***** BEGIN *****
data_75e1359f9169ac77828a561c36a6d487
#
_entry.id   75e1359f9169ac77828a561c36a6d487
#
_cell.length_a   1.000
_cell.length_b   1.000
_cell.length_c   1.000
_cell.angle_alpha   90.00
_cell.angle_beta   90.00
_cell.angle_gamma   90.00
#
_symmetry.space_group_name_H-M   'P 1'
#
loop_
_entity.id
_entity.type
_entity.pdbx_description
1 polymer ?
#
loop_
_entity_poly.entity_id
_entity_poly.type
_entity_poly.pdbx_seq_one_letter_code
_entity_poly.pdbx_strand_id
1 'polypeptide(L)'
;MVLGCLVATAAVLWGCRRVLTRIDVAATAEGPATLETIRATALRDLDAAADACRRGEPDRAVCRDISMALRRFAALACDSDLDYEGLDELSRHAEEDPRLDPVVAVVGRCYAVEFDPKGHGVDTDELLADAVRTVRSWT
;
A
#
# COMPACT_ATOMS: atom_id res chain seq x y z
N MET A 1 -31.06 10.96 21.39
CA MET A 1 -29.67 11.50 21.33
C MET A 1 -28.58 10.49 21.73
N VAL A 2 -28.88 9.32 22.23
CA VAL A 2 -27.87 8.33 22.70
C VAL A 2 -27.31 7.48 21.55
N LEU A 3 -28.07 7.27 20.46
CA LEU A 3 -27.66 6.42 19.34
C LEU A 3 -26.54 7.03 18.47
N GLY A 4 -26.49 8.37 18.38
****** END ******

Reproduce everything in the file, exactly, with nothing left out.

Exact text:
data_75e1359f9169ac77828a561c36a6d487
#
_entry.id   75e1359f9169ac77828a561c36a6d487
#
_cell.length_a   1.000
_cell.length_b   1.000
_cell.length_c   1.000
_cell.angle_alpha   90.00
_cell.angle_beta   90.00
_cell.angle_gamma   90.00
#
_symmetry.space_group_name_H-M   'P 1'
#
loop_
_entity.id
_entity.type
_entity.pdbx_description
1 polymer ?
#
loop_
_entity_poly.entity_id
_entity_poly.type
_entity_poly.pdbx_seq_one_letter_code
_entity_poly.pdbx_strand_id
1 'polypeptide(L)'
;MVLGCLVATAAVLWGCRRVLTRIDVAATAEGPATLETIRATALRDLDAAADACRRGEPDRAVCRDISMALRRFAALACDSDLDYEGLDELSRHAEEDPRLDPVVAVVGRCYAVEFDPKGHGVDTDELLADAVRTVRSWT
;
A
#
# COMPACT_ATOMS: atom_id res chain seq x y z
N MET A 1 -31.06 10.96 21.39
CA MET A 1 -29.67 11.50 21.33
C MET A 1 -28.58 10.49 21.73
N VAL A 2 -28.88 9.32 22.23
CA VAL A 2 -27.87 8.33 22.70
C VAL A 2 -27.31 7.48 21.55
N LEU A 3 -28.07 7.27 20.46
CA LEU A 3 -27.66 6.42 19.34
C LEU A 3 -26.54 7.03 18.47
N GLY A 4 -26.49 8.37 18.38